Five young innovators from emerging Europe, two from Romania and one each from Ukraine, Azerbaijan and Poland, have been named on the Massachusetts Institute of Technology’s 35 Innovators Under 35 list for 2019.
Born in Ukraine, Dudchenko now carries out research at the Baylor College of Medicine and Rice University. She uses Hi-C, a technique originally developed to study how chromosomes fold, to show which bits of DNA lie physically close to one another. Coupled with Dudchenko’s methods and algorithms, this makes assembling genomes easier than ever before. In late 2018, Dudchenko and her colleagues shared the first results of DNA Zoo, including end-to-end chromosome sequences for more than 50 species, including the cheetah, red panda, and Brazilian porcupine. In a world of mounting extinction, these species’ DNA code may one day be all that’s left of them.
Raluca Ada Popa
A Romanian researcher at the University of California, Berkeley, Popa found a fix for one of cybersecurity’s most fundamental challenges: securing computer systems without relying on firewalls to keep hackers out. Though encrypting data had worked for simple messaging applications like WhatsApp, it was too sluggish for systems that needed to also run calculations on the data, like databases and web applications. But Popa found a way to make computation on encrypted data practical. Today, her encryption systems work with a range of applications and provide a level of protection that firewalls cannot: even if attackers break in, they have no way to decipher the data.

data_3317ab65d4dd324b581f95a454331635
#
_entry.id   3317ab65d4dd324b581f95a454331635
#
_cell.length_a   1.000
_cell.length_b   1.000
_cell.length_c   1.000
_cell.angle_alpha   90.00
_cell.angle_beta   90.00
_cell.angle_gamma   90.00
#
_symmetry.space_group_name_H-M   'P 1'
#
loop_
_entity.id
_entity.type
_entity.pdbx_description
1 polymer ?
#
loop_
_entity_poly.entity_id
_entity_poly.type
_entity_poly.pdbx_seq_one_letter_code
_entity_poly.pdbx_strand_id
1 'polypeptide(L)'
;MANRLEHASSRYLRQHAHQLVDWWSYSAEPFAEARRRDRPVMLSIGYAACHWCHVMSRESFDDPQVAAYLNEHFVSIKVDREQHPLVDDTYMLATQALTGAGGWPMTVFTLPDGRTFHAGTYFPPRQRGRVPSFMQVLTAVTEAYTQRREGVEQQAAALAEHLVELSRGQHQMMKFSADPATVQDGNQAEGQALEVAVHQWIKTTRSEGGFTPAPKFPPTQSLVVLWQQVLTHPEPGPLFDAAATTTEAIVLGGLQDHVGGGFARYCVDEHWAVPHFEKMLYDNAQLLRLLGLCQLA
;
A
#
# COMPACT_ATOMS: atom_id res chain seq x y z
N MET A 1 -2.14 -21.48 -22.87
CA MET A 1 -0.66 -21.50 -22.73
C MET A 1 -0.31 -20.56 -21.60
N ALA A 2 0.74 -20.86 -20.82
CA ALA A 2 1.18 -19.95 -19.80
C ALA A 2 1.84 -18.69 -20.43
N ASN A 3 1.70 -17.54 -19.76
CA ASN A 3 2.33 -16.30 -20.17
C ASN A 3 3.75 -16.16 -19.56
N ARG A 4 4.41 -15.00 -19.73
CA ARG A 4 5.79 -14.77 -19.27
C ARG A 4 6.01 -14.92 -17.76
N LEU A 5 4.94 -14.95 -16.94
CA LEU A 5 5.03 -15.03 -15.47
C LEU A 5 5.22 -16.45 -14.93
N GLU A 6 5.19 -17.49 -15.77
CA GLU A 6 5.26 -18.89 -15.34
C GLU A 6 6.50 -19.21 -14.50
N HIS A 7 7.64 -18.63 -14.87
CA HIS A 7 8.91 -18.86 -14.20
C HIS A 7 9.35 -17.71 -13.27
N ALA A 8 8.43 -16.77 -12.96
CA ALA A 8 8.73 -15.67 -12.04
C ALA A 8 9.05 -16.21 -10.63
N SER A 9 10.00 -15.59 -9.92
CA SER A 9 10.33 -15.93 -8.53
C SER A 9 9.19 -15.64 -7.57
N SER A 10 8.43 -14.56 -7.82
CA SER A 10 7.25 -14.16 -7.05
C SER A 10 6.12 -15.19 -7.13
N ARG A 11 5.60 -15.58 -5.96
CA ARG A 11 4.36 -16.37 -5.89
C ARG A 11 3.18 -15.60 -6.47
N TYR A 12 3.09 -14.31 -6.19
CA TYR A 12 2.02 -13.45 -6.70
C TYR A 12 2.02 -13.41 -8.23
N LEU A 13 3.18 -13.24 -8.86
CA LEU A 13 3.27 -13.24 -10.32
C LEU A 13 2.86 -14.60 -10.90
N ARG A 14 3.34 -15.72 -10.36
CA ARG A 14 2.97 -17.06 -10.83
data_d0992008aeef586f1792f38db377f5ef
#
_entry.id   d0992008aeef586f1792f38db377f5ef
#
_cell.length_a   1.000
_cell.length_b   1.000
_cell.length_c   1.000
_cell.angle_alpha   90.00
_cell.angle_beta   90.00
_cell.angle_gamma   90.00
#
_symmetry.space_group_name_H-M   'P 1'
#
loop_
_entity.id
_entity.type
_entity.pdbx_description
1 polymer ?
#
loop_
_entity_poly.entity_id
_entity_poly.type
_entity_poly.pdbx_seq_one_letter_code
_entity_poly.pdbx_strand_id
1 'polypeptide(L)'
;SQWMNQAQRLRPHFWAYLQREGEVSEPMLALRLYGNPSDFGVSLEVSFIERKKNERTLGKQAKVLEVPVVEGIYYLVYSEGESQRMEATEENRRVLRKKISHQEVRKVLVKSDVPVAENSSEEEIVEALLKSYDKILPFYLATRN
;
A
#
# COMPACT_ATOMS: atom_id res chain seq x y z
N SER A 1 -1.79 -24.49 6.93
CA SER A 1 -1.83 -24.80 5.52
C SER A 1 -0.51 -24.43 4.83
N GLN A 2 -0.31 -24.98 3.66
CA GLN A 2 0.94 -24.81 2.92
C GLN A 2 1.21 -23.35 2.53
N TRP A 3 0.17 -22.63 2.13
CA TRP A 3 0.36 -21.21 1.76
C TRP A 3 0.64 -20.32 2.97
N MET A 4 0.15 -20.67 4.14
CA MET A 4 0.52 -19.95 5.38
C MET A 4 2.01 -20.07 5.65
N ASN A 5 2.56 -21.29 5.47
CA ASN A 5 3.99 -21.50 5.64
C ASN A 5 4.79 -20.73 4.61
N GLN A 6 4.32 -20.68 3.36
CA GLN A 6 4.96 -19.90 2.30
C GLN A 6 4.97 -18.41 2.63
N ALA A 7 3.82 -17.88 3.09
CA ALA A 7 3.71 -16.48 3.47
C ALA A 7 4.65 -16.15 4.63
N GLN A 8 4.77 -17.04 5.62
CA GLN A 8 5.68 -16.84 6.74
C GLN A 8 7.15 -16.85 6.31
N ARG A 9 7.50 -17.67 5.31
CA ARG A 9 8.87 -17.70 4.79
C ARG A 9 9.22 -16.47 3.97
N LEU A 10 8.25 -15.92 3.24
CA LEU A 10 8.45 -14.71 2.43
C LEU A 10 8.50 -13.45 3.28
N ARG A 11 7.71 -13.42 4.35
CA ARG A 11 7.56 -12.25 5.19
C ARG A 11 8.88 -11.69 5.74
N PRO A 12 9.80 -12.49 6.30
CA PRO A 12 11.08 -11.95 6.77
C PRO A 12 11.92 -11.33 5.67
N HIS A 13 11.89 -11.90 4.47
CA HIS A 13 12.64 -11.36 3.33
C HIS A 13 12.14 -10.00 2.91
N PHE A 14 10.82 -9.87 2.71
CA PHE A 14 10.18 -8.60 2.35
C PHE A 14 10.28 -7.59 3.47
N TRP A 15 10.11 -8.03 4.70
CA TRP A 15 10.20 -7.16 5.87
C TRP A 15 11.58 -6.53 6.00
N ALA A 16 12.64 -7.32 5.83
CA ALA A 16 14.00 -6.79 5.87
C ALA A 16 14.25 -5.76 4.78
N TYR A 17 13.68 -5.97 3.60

Originally from Azerbaijan and now at Harvard’s Wyss Institute, Pavlichenko has engineered a major improvement to the ear tubes that doctors use to combat the ear infections that many young children endure. The tubes in use today attract biofilms, leading to more infections. Pavlichenko has developed a smaller, infection-resistant tube that has proved safe in animal tests. Her tube is selective in what fluids it allows through—so medication can be delivered, but water from showering and swimming won’t get in.
Romanian Mariana Popescu of ETHZ has developed a process and accompanying computational tools capable of turning knitted textiles into complex molds for concrete buildings. Her innovation makes it possible to build complex custom-made designs faster, with less waste and reduced carbon emissions. Popescu developed algorithms that automatically translate an architectural design into a textile-based mold that can be knitted by industrial machines in mere hours. The resulting mold is lightweight and flexible. Popescu, with the rest of her team, developed a system that uses steel cables to hold the mold in place while concrete is poured over it.
Pole Wojciech Zaremba of OpenAI led a team that used machine learning to train a robot hand to teach itself to pick up a toy block in different environments. The robot was tasked with figuring out on its own how to accomplish the complex task of grasping a block and twisting it around with its robotic fingers in response to commands. Zaremba powered the robot through a neural network, a computer program that mimics the type of networks our brains use.